Why did USB win out over parallel interfaces?

At face value sending 8 bits at once seems faster than sending just one at a time. In reality, there are other factors that affect parallel transfers.

The Achilles heel of parallel is the wait time between bytes. When the transmitter places a set of 8 bits on 8 lines it takes those bits a non zero amount of time to arrive at the receiver. Furthermore, those bits do not arrive at the same time. There is a spread between the fastest bit and the slowest bit. This spread requires that there is a blanking time between when the bits are asserted and when the bits are read.

At slow speeds this blanking time is irrelevant. As the speeds increase this blanking time becomes significant. The blanking time has to account for the worst-case scenario. This includes the cable, connectors, circuit board traces, etc... As speeds increase the blanking time will become the limiting factor.

With serial, all the bits come down the line back to back and require no blanking time. A speed increase only really requires the ability to cram the bits down the line faster. I'm glossing over that with serial signal integrity still needs to be maintained. Serial is also less sensitive to cabling abnormalities.

At the time of its introduction, USB was quite slow by today's standards. Operating at 1.5 Mb/s it was designed to replace even slower serial, parallel, and other low-speed interfaces that were used to connect things like printers, modems, scanners, and the like.

As USB became more popular, its capabilities were enhanced to what we now have today with USB 3.0 operating at 5-20 Gb/s.

It won out for several reasons:

  1. It was one interface for PC makers to support. So rather than having to figure out what interfaces customers needed they could simply include some USB ports and be done with it.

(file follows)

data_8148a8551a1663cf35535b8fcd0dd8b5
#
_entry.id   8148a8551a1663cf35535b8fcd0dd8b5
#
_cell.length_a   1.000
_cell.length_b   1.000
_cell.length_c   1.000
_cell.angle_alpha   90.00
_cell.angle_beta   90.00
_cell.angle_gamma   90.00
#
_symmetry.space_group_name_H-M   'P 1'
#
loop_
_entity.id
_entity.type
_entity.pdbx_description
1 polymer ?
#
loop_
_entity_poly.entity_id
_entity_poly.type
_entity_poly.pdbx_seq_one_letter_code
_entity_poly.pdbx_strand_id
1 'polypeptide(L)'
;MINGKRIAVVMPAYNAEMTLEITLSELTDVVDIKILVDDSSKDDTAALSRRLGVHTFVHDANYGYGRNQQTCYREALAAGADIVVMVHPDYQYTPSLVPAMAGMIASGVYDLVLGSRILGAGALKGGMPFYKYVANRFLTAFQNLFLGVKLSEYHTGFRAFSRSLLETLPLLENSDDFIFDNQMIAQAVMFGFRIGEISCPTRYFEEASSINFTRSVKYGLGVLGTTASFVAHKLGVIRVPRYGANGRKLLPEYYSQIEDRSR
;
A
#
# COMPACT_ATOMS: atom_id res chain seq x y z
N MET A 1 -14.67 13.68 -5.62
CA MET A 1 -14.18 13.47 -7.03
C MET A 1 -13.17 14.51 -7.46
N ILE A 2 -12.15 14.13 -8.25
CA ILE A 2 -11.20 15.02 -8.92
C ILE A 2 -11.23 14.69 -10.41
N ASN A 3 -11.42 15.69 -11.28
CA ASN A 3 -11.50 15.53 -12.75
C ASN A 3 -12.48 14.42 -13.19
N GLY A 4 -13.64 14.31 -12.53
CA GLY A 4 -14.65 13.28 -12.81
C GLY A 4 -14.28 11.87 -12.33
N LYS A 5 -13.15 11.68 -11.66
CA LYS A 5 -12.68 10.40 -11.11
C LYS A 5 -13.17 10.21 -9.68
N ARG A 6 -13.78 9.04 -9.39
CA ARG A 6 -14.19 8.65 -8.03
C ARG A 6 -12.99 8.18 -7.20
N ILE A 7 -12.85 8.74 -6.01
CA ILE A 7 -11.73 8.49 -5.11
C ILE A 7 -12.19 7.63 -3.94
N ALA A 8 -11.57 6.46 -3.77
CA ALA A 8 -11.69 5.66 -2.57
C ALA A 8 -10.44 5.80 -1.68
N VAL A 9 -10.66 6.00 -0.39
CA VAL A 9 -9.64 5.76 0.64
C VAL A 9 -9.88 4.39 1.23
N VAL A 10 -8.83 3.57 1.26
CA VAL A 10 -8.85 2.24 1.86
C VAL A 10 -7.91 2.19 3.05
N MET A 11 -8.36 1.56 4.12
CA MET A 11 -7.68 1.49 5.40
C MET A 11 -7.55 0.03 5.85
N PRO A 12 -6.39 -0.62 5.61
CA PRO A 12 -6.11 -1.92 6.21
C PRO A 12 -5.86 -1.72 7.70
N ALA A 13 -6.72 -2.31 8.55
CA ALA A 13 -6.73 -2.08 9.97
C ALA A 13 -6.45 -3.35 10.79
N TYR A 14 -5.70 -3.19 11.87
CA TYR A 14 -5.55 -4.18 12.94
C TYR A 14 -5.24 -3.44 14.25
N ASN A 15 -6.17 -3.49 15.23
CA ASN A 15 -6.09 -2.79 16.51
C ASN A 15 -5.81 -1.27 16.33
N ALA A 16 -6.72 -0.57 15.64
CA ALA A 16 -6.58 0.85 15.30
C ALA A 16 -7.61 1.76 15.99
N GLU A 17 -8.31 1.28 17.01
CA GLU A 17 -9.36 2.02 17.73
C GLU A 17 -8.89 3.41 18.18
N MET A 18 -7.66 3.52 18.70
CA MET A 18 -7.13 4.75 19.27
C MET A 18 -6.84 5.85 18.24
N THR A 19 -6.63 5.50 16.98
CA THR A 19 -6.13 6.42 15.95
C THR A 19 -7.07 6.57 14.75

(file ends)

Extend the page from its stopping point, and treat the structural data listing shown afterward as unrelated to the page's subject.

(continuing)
2. It worked really well for customers since plugging and unplugging USB is easy. If you have ever struggled with those silly screws on serial and parallel ports you know what I mean.

  3. It could handle almost any type of peripheral imaginable with only software drivers needed. This was a HUGE deal and it allowed all sorts of things to work on USB that its original designers never imagined.

  4. It was fast enough, faster than any other interface on PCs of the day and it also was able to be extended to be fast enough even to support storage that could boot and run a PC.

jwh20 has already given a number of reasons. I would also add that parallel cables can be annoyingly fat when compared with USB3.

Parallel cables can be problematic at very high speeds. Unless every wire pair in the cable is perfectly matched, the speed of propagation can be different between them. This leads to "skew", where the signal arrives at different times on each pair, totally confusing the receiver. That results in parallel connections using wider and wider cables, rather than increasing the clock rate.

Switch to serial, and the skew problem goes away.